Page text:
Case fatality rate is not a very interesting number for non-doctors because there are too many factors that influence it. For instance, a country far along in an outbreak will have a higher CFR than one that is just experiencing its first wave because it takes 2-3 weeks for the virus to start killing people. Testing will tend to lower CFR as well. The U.K.'s CFR is about seven times that of South Korea -- most of that is probably due to South Korea's success at testing early. And, of course, all mortality measures are heavily influenced by the age and health profile of people who are infected.

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How absurd. The UK had the third highest death rate among 144 nations, with Yemen being at Rank 1 and Belgium being at Rank 2

President Trump claimed the USA had one of the lowest death rates.
Chris Wallace Claimed the USA has had the seventh highest death rate ---
https://townhall.com/tipsheet/guybenson/2020/07/20/fact-check-president-trump-vs-chris-wallace-on-coronavirus-death-rates-defunding-the-police-n2572736

Both are wrong. Out of 144 nations the USA comes in at Rank 32 with most European nations having higher death rates. Austria and Norway had death rates lower than the USA.

Since accuracy of reported data is so suspect in the majority of nations, it's misleading to compare number of cases and number of deaths by nation.

Having said this I will report the following in any case because it's consistent with the Johns Hopkins reported death rates.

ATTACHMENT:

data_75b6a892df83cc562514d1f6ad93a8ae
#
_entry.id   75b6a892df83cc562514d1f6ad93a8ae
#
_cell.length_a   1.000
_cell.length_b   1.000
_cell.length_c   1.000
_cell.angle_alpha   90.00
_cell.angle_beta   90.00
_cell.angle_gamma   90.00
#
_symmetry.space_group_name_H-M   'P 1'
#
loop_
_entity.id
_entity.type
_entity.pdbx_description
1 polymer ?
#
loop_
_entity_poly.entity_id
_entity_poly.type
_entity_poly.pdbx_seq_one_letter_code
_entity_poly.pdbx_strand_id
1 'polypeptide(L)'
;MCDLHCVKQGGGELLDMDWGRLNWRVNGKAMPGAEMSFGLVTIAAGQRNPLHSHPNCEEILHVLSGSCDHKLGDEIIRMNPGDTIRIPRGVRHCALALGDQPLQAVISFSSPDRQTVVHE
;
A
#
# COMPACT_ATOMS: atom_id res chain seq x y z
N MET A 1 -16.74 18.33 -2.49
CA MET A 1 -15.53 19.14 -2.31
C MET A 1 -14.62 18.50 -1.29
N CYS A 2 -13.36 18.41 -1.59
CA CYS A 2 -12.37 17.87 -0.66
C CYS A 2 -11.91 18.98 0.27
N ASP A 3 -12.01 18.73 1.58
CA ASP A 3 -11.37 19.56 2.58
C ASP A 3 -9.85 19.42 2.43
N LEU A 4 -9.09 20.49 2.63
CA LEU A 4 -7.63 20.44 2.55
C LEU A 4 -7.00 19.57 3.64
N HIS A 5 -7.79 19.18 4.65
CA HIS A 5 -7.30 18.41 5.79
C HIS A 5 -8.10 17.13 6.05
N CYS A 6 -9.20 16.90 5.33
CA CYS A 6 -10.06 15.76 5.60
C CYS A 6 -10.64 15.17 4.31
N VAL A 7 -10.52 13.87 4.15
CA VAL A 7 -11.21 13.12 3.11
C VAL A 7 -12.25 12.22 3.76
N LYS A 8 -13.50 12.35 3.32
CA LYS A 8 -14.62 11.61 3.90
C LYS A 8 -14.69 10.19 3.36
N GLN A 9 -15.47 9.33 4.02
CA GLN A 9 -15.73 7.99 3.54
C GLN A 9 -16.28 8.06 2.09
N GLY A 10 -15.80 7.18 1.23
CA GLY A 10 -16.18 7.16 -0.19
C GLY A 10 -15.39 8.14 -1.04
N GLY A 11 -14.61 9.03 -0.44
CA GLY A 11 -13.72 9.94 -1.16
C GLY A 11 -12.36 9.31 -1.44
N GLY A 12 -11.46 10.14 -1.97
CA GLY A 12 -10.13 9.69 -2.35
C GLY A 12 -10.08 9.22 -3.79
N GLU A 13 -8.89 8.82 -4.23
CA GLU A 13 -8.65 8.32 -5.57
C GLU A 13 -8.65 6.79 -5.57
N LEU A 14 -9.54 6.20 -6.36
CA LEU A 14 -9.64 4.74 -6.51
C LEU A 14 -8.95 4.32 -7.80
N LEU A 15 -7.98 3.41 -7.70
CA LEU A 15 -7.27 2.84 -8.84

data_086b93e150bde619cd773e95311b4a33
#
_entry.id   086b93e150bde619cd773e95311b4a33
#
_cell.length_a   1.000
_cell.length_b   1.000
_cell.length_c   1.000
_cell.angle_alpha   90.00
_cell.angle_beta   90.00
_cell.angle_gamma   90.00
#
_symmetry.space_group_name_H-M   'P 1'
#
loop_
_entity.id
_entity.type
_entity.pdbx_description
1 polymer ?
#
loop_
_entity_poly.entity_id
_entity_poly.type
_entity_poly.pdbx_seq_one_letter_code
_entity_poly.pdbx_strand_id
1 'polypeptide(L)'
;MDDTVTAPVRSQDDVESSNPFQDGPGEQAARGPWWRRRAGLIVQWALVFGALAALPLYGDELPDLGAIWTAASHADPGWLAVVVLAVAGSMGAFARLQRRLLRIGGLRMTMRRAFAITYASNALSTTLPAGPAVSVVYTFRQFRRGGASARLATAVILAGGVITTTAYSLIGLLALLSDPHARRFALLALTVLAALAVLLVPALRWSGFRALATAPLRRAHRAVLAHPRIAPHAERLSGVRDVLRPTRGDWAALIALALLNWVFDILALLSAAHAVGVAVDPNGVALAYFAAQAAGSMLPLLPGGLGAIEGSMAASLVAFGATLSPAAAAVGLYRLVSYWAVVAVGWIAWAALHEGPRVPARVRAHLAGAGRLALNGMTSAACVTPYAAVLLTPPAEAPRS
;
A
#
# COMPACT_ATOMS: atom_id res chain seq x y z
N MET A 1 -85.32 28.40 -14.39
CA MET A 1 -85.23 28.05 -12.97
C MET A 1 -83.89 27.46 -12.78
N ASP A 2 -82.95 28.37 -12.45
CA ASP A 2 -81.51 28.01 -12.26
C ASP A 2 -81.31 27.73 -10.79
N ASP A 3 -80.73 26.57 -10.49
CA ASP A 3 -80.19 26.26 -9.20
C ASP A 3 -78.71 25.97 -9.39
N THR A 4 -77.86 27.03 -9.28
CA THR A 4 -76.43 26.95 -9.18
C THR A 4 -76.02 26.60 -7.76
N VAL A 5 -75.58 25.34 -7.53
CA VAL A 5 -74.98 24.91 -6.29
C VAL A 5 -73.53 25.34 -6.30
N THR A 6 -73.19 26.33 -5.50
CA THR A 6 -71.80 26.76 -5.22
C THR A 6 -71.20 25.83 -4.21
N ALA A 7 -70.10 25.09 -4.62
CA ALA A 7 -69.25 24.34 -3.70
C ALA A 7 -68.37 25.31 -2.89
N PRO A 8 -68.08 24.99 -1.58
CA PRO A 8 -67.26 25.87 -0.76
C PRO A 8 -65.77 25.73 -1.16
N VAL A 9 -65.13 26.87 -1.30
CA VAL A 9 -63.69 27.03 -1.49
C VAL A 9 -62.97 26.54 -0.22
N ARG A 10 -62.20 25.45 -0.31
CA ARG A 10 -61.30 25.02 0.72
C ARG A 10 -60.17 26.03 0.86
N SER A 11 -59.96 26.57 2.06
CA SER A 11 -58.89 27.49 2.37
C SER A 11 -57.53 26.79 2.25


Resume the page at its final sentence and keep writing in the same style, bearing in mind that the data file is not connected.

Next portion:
Coronavirus (COVID-19) death rate in countries with confirmed deaths and over 1,000 reported cases as of July 17, 2020, by country ---
https://www.statista.com/statistics/1105914/coronavirus-death-rates-worldwide/

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Brazil has now approved 3 vaccines for human trials ando so must be considered the best in that regard: https://www.dailymaverick.co.za/article/2020-07-22-brazil-approves-human-trials-for-third-covid-19-vaccine/#gsc.tab=0

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Unfortunately too early to say. Comparing numbers when The US may be xx% of the way to "resolution" while Sweden may be yy% of the way toward resolution, Brazil maybe zz% of the way to completion is challenging. Further the variability of the methodology/accuracy of accounting for covid deaths is probably inconsistent enough across countries to add in a lot more error. So I think excess deaths should be the ultimate health measure. Unfortunately that seems to lag at least a month.

At then end of the day, I suspect the differences in outcomes due to government policy will be dwarfed by demographics differences in age, genetics, prior health etc.

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That's fair, but the US has done a lot more work on self driving cars and space exploration.

If you are judging the medical research response to COVID, maybe the UK is not doing too poorly. If you are judging the public health response, they are behind the curve. If you are judging the long term issues of automation to keep drivers from getting COVID and moving on to planets without COVID, then USA, USA!

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Lithuania: https://youtu.be/gUC87kAEkf0

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But how do you assign national credit for innovation? Is it just by where it physically occurred? The government that approved it? Who paid for it? The nationality of the key researchers? The line researchers? The journal that published it? The first person who thought up the idea?

Innovation has many, many fathers. It's very often a global effort. I don't think it is meaningful to assign credit, let alone apportion that credit out to countries.

Especially as the British government is doing everything to damage research, like leaving the EU, leaving Erasmus+ and making immigration harder.